4. Mature w/ a repeatable sales model w/ $100k+ in monthly revenue (Series A territory or $15M+)

And this step includes Leo’s point about raising a round within 2 months. If significantly faster than that then the startup is underpriced. Significantly longer it’s either overpriced or there may be fundamental issues preventing the startup from getting funded.

Finally, step three for Leo is the sanity check. In steps one and two we calculated the raise amount, X, and the price/valuation, Y. He now likes to assess if they make sense.

So, Y should be about 4-6x variable X. If that’s the case, then it is appropriate to proceed w/ the fundraise. If Y is significantly more than 4x of variable X, then Leo suggests coming up w/ a more aggressive roadmap since more money could be raised w/ acceptable dilution. And if Y is less than 4x, then the founders are probably taking too much dilution. Leo believes that it rarely makes sense to give up more than 20% of the company at the seed stage. His rule-of-thumb here is that dilution should be between 1/6 and 1/4 or 17% – 25% of equity. And this leads us into takeaway #2, which is…

 

2- Options if you can’t raise enough money at the preferred valuation

First, let’s recap that investors are trying to de-risk their investment by finding out:
-Are the founders good?
-Can they sell the product?
-Can they build the product?
-Does the Market want the product?

So, if the founder is unable to raise the amount they want or raise at the price they prefer, they must do what they can to address those factors and de-risk the investment. This includes:
-Self-funding or taking less salary
-Raise a little less and aim for a bridge round by achieving some near-term milestones
-Implement a less-conservative plan and finally
-The founders can take more dilution

 

3- Most Favored Nations

Most simply, most favored nations, MFN, protects early investors from getting worse terms than others. Remember that angels often get money in very early, when risk is at the highest. If a VC or other investor comes in later and negotiates for better terms, the angel doesn’t want to be stuck w/ a higher price or worse provisions. MFN guarantees that the early investor, will get upgraded to the best terms, within that round, if better terms come in later-on.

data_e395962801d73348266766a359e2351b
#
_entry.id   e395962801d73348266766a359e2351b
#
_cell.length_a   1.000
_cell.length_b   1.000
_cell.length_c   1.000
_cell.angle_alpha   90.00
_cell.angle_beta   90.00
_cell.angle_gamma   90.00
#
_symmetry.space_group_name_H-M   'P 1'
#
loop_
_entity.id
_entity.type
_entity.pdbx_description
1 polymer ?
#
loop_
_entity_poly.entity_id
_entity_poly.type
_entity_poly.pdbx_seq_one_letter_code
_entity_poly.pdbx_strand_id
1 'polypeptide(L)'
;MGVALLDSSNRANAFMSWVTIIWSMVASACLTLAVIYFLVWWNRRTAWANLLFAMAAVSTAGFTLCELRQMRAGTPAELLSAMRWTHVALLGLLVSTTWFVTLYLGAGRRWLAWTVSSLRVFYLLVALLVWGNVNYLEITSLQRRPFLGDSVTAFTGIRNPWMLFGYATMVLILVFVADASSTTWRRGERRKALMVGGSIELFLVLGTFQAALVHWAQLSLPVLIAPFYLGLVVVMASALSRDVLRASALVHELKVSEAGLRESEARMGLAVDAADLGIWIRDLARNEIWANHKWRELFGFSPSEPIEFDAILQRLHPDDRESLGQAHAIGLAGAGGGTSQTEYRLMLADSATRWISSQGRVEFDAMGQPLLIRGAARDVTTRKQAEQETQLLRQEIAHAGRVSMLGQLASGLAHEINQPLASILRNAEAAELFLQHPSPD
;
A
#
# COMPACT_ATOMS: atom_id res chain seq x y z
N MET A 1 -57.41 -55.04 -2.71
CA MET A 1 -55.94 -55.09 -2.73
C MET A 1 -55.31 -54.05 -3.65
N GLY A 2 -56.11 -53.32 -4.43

While Leo doesn’t handle the legal docs, his understanding of the way that this plays out is that there is a trigger tied to the MFN, so that if a subsequent cash infusion sets off the trigger (I’m guessing it would be time-related or $ amount of the raise), then it is considered a new round and the early investor does not inherit the new terms. However, if things are going well, then the terms will almost certainly be less favorable in a subsequent round than the previous.

While this may seem like a simple clause, it can have great effect. Especially, when individuals or small groups of angels do not have the bargaining power or deal experience of a venture capitalist. It’s likely that the MFN clause will rarely be necessary, but in the rare case that it is, the riskiest capital should, at the least, be at par with less risky capital.”

 

 

Tip of the Week:   The Rolling-Close Gathers Moss